Each vCloud Suite license has a certain processor capacity that you can use to license multiple physical processors on ESXi hosts where you run the vCloud Suite components. When you assign a vCloud Suite license key to a host, the amount of processor capacity that is consumed is equal to the number of physical processors on the host.

To license physical processor that run vCloud Suite components, you need to assign the ESXi hosts a vCloud Suite license key with processor capacity that is sufficient to license all physical processors on the host.

For example, to run vCloud Suite on two ESXi 5.x hosts that have four processors each, you need to assign the hosts a vCloud Suite license key with a minimum capacity of eight processors.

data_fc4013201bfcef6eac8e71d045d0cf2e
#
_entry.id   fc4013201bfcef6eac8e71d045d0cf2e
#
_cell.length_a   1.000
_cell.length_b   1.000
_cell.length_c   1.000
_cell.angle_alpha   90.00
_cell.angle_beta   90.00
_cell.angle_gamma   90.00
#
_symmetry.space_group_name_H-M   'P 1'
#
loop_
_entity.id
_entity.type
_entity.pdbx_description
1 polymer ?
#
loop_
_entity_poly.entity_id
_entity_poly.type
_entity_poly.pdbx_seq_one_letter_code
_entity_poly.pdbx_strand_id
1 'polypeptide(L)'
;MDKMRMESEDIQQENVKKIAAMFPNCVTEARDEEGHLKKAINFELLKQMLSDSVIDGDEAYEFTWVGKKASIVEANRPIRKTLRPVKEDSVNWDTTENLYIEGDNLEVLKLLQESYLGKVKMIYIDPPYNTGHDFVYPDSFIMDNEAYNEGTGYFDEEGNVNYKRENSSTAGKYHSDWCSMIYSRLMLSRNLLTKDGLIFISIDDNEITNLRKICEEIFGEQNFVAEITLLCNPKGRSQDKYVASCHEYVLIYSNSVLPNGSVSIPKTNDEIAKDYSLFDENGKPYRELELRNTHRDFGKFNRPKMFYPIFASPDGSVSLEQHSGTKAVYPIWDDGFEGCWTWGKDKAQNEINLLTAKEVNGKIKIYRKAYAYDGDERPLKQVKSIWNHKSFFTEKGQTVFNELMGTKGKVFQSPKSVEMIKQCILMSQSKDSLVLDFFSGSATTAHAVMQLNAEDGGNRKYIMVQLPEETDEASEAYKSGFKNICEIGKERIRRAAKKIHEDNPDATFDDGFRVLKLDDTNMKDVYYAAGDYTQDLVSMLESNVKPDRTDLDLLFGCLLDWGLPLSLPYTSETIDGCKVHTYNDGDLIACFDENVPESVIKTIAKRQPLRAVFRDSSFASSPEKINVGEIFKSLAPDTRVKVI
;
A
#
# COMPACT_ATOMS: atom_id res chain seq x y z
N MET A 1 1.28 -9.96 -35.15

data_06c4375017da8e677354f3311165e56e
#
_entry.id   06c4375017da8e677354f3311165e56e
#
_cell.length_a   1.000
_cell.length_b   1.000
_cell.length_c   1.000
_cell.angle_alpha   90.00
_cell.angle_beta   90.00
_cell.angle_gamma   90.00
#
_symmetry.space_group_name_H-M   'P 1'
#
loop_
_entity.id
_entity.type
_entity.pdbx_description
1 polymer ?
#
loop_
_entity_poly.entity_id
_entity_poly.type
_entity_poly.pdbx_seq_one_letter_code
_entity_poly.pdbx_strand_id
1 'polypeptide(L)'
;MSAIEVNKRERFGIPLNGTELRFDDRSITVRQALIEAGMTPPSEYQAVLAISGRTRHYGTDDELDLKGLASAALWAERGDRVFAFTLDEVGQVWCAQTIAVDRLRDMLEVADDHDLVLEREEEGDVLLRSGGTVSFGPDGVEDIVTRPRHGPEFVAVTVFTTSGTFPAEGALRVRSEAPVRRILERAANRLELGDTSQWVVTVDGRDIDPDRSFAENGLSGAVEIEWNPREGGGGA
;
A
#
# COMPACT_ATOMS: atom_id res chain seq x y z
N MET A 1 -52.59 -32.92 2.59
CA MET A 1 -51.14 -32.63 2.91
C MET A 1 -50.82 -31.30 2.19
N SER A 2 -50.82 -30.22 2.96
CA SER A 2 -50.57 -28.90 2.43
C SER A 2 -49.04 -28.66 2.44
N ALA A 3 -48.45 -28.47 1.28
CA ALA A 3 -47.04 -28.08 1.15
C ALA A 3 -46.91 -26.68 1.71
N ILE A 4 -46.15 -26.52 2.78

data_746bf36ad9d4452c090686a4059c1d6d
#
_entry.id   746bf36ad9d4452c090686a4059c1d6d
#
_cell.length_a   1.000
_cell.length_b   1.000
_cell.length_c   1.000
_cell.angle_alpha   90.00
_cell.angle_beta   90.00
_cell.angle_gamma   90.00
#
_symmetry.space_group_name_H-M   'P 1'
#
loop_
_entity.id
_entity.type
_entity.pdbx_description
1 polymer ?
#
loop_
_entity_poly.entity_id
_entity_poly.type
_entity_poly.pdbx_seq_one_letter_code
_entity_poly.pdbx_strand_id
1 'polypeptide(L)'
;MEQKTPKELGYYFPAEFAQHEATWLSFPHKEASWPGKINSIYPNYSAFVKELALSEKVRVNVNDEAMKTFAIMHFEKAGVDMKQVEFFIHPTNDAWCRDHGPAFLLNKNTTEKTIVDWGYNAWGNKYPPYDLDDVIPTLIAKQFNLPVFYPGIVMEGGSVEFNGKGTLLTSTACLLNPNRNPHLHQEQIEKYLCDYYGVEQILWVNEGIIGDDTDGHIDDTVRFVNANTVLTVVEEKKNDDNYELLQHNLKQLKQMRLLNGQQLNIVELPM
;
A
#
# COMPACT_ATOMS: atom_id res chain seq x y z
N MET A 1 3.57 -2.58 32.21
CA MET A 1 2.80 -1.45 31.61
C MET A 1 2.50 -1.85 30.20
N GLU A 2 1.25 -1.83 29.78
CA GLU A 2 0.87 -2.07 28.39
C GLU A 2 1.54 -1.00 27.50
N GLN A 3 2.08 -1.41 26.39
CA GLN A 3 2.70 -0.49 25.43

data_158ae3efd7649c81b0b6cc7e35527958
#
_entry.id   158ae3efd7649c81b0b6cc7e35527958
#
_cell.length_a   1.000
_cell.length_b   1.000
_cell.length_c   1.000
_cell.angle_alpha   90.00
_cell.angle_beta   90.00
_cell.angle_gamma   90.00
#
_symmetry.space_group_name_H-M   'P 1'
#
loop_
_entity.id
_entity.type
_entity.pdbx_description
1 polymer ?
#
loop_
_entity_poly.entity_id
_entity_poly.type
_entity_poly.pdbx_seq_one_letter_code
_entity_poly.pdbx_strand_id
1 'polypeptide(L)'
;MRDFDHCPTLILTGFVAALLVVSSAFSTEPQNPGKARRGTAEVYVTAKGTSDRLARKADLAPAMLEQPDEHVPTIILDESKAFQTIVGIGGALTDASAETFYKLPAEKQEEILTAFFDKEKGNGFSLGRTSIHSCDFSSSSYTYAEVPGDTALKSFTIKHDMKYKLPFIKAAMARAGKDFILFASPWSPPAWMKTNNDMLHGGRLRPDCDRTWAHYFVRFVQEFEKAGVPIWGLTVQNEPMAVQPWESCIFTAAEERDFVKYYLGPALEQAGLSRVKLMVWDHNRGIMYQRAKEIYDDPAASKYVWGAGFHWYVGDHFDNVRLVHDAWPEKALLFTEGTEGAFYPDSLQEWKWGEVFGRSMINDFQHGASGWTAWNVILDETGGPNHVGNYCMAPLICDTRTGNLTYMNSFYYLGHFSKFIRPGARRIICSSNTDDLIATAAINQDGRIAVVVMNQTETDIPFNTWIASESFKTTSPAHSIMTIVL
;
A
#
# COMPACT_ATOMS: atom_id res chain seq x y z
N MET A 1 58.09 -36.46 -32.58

You can assign and reassign the processor capacity of a vCloud Suite license key to any combination of ESXi hosts. For example, suppose that you purchase a vCloud Suite license key for 10 processors. You can assign the license key to any of the following combinations of hosts.

Five 2-processor hosts.

Three 2-processor hosts and one 4-processor host.

Two 4-processor hosts and one 2-processor host.

One 8-processor host and one 2-processor host.

Dual-core and quad-core processors, such as Intel processors that combine two or four independent processors on a single chip, count as one processor.